Apart from the amazing arrays of eats, we browsed shoe displays to find flip-flops for the girls. Hannah got an embroidered, soft-soled pair made in Thailand, and Kirsten found some ‘Birkenstocks’ (‘made in Germany’) for only £6. (Forgive the skeptical quotation marks, but if they’re German then so am I..) They’re comfortable, anyway, and at that price easily replaceable if necessary. Ellen is still looking; she would prefer a size 7 with turtles on, but we haven’t yet found those two attributes combined.

When lightning flashed cartoon-like in the sky to the north, we began to make our way back to the hotel, getting there just as the rain began in earnest. Showers and baths all round to wash off the stickiness, then a good rest with no need for an early start; they serve breakfast until 10am.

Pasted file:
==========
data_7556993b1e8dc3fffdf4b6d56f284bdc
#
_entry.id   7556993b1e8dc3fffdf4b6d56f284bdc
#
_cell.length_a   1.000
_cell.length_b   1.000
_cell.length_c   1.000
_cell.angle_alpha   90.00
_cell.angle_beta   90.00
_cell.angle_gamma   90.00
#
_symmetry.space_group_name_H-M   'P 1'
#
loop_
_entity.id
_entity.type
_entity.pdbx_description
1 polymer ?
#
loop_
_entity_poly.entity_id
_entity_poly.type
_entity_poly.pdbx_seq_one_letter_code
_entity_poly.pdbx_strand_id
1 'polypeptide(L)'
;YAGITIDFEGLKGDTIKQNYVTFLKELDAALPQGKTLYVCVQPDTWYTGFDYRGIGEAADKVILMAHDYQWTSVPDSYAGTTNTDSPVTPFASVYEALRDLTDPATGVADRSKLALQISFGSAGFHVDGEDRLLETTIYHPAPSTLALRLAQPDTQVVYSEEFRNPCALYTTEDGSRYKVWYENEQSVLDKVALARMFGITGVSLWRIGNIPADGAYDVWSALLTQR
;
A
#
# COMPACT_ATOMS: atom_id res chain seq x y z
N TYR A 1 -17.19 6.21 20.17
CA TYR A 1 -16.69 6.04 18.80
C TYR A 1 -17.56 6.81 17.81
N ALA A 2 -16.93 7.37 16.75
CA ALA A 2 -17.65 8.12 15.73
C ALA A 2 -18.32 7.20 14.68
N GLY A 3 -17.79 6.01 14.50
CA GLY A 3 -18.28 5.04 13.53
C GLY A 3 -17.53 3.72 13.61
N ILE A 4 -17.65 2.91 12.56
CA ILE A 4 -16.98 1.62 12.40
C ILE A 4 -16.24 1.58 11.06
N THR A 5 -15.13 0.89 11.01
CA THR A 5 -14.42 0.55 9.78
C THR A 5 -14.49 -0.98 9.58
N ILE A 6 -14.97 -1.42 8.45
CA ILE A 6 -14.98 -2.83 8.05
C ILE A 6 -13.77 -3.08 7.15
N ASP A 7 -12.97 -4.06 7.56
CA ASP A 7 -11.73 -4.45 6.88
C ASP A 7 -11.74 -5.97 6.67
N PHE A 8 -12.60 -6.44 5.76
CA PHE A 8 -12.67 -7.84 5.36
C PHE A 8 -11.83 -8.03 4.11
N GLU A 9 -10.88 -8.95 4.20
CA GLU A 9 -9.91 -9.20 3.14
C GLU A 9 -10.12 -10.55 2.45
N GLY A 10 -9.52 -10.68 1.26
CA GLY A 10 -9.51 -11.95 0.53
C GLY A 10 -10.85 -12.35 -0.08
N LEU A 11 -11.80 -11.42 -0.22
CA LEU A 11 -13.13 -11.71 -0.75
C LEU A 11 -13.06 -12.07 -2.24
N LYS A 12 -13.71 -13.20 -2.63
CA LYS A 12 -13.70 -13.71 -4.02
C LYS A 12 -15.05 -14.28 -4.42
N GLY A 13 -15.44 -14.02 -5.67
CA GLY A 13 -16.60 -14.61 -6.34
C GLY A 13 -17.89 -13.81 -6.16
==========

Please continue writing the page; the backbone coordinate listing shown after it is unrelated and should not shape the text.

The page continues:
Yes, our first impressions of Malaysia are positive. The people are ever so friendly, thoughtful and accommodating (for instance, if they’re blocking the pavement they’ll actually move out of the way if they see you coming) and there’s a heady blend of traditional cultures alongside all the modern conveniences (there’s even a Tesco opposite the bus station). It’s still a shame about Hannah’s bottle-holder, which we are still convinced is on that coach – the driver must be from Singapore…